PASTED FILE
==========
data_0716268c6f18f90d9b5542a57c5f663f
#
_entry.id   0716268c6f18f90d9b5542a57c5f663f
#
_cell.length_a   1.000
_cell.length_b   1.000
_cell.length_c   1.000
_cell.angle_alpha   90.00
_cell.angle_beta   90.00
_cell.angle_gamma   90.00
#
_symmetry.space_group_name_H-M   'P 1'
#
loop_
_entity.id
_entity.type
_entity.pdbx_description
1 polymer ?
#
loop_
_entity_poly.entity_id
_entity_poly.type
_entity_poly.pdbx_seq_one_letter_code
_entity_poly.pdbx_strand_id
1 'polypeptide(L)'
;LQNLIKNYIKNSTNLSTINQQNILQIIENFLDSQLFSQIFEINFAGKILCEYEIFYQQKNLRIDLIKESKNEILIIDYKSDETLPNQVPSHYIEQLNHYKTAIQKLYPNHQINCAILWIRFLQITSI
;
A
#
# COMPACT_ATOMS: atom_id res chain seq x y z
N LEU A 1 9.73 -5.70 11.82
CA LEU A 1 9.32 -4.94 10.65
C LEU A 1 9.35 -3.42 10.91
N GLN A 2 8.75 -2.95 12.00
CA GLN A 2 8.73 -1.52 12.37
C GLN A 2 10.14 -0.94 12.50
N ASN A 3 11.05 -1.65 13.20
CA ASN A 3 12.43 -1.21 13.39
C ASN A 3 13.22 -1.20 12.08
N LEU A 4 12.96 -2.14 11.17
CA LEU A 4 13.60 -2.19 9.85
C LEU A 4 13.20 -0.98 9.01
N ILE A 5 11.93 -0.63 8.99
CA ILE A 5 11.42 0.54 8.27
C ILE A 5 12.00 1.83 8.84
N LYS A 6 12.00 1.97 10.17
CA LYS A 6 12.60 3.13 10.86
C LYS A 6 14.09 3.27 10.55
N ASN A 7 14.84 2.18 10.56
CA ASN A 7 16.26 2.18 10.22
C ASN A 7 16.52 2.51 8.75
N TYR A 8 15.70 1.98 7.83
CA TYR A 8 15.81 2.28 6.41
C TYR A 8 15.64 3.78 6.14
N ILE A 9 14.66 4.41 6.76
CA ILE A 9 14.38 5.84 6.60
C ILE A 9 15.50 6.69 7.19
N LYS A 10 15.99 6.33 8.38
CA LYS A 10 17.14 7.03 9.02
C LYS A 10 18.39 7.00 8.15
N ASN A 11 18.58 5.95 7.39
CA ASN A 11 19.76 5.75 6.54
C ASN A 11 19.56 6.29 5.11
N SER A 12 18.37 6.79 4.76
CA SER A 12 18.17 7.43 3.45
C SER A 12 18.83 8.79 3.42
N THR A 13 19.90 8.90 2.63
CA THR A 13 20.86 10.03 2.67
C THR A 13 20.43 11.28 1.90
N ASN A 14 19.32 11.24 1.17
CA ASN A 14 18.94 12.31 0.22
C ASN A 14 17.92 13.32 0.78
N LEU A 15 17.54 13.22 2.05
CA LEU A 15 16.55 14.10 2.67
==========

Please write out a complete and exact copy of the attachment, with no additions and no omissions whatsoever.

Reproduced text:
data_0716268c6f18f90d9b5542a57c5f663f
#
_entry.id   0716268c6f18f90d9b5542a57c5f663f
#
_cell.length_a   1.000
_cell.length_b   1.000
_cell.length_c   1.000
_cell.angle_alpha   90.00
_cell.angle_beta   90.00
_cell.angle_gamma   90.00
#
_symmetry.space_group_name_H-M   'P 1'
#
loop_
_entity.id
_entity.type
_entity.pdbx_description
1 polymer ?
#
loop_
_entity_poly.entity_id
_entity_poly.type
_entity_poly.pdbx_seq_one_letter_code
_entity_poly.pdbx_strand_id
1 'polypeptide(L)'
;LQNLIKNYIKNSTNLSTINQQNILQIIENFLDSQLFSQIFEINFAGKILCEYEIFYQQKNLRIDLIKESKNEILIIDYKSDETLPNQVPSHYIEQLNHYKTAIQKLYPNHQINCAILWIRFLQITSI
;
A
#
# COMPACT_ATOMS: atom_id res chain seq x y z
N LEU A 1 9.73 -5.70 11.82
CA LEU A 1 9.32 -4.94 10.65
C LEU A 1 9.35 -3.42 10.91
N GLN A 2 8.75 -2.95 12.00
CA GLN A 2 8.73 -1.52 12.37
C GLN A 2 10.14 -0.94 12.50
N ASN A 3 11.05 -1.65 13.20
CA ASN A 3 12.43 -1.21 13.39
C ASN A 3 13.22 -1.20 12.08
N LEU A 4 12.96 -2.14 11.17
CA LEU A 4 13.60 -2.19 9.85
C LEU A 4 13.20 -0.98 9.01
N ILE A 5 11.93 -0.63 8.99
CA ILE A 5 11.42 0.54 8.27
C ILE A 5 12.00 1.83 8.84
N LYS A 6 12.00 1.97 10.17
CA LYS A 6 12.60 3.13 10.86
C LYS A 6 14.09 3.27 10.55
N ASN A 7 14.84 2.18 10.56
CA ASN A 7 16.26 2.18 10.22
C ASN A 7 16.52 2.51 8.75
N TYR A 8 15.70 1.98 7.83
CA TYR A 8 15.81 2.28 6.41
C TYR A 8 15.64 3.78 6.14
N ILE A 9 14.66 4.41 6.76
CA ILE A 9 14.38 5.84 6.60
C ILE A 9 15.50 6.69 7.19
N LYS A 10 15.99 6.33 8.38
CA LYS A 10 17.14 7.03 9.02
C LYS A 10 18.39 7.00 8.15
N ASN A 11 18.58 5.95 7.39
CA ASN A 11 19.76 5.75 6.54
C ASN A 11 19.56 6.29 5.11
N SER A 12 18.37 6.79 4.76
CA SER A 12 18.17 7.43 3.45
C SER A 12 18.83 8.79 3.42
N THR A 13 19.90 8.90 2.63
CA THR A 13 20.86 10.03 2.67
C THR A 13 20.43 11.28 1.90
N ASN A 14 19.32 11.24 1.17
CA ASN A 14 18.94 12.31 0.22
C ASN A 14 17.92 13.32 0.78
N LEU A 15 17.54 13.22 2.05
CA LEU A 15 16.55 14.10 2.67